Ah, sometimes I could kick myself. I spoke online with Peter Dukes months and months ago when we connected on LinkedIn. In fact, it may have been over a year ago. The point is that Peter pointed me towards his company, Dream Seekers Productions, and asked if I'd be interested in checking out their stuff. Of course I would.
Unfortunately, time constantly gets away from me. You'd think that I could squeeze in a short film here or there and do a review and that would be that, everyone would be happy (or unhappy, depending on how I rated the film), but I just kept being unable to find the time. This is why I don't often view/review short films. It's not because I dislike them (I LOVE many short films), but I just don't always find the time to squeeze them in, between other scheduled reviews for my blog and the main website I write for.
Anyway, here I am at last, and Little Reaper is a great short film that I hope everyone gets to quicker than I did. I'll be checking out more from Dream Seekers Productions, they have their YouTube channel, and I'll be spreading the good word to make up for my tardiness (sorry, Peter).
What's this one about, then? Well, The Grim Reaper (John Paul Ouvrier) is trying to get through to his teenage daughter (Athena Baumeister), but she just doesn't seem to care about the family business. She has one day to do some reaping, and if that goes well she can be ungrounded. Not a bad deal, but teenagers can get so easily distracted.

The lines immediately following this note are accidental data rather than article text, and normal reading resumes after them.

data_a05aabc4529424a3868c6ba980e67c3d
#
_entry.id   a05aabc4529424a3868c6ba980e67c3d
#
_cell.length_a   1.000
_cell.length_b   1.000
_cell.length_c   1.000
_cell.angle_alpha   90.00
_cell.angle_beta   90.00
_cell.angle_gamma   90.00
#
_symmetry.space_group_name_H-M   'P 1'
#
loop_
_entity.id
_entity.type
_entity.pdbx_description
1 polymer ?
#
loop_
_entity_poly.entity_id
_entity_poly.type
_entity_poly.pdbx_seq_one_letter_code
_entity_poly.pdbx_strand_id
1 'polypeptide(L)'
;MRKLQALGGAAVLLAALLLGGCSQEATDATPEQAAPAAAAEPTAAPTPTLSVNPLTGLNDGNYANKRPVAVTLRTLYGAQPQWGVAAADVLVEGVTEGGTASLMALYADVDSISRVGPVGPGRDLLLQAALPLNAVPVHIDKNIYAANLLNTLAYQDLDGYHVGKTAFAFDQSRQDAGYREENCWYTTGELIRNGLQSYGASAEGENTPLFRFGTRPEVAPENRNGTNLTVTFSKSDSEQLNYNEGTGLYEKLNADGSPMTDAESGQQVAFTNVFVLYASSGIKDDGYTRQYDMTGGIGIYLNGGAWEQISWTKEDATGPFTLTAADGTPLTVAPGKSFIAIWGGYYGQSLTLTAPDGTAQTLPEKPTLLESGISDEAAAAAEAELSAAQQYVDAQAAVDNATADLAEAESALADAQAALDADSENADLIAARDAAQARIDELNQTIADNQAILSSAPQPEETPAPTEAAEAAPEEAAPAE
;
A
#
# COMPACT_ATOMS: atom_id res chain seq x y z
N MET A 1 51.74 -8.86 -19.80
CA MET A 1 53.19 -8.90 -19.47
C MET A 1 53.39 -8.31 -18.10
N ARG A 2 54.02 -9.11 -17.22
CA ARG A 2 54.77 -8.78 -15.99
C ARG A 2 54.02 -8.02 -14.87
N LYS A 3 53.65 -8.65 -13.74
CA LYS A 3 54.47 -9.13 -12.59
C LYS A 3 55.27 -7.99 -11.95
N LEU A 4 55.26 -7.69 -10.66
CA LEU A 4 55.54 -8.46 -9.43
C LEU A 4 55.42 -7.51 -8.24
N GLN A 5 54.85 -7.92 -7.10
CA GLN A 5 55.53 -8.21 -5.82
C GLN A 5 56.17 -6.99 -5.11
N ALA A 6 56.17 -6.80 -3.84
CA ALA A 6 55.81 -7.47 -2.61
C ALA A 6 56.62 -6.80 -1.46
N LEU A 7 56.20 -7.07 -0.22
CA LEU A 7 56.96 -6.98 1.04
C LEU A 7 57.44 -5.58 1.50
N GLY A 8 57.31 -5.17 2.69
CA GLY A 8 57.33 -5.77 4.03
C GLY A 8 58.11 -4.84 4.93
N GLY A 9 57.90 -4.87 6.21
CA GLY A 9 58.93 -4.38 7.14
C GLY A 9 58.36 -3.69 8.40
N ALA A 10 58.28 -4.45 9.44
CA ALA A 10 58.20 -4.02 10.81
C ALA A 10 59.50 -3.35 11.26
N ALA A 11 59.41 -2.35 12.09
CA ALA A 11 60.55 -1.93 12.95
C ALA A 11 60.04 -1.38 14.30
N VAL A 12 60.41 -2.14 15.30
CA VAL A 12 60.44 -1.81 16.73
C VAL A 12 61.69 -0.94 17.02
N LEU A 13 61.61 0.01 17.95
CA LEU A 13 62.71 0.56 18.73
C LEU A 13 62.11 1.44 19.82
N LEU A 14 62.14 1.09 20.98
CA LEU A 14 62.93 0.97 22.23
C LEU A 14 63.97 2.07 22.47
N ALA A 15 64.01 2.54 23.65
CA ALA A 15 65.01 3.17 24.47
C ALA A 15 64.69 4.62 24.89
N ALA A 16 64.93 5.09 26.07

Written and directed by Dukes, this is nicely presented in black and white, easy to enjoy within about 10 minutes and very, very likable. The two main performances from Ouvrier and Baumeister are excellent, and a number of supporting players have some fun getting themselves on the "due to be reaped" list.
All in all, this is a lot of fun, and certainly one I could hold up alongside a number of fine shorts that I've seen at various festivals. The ONLY reason I'm not giving it a perfect score is because a comedy horror with a fun punchline is one of the easier ways to make a good impression with the format (although it still takes talent, of course).
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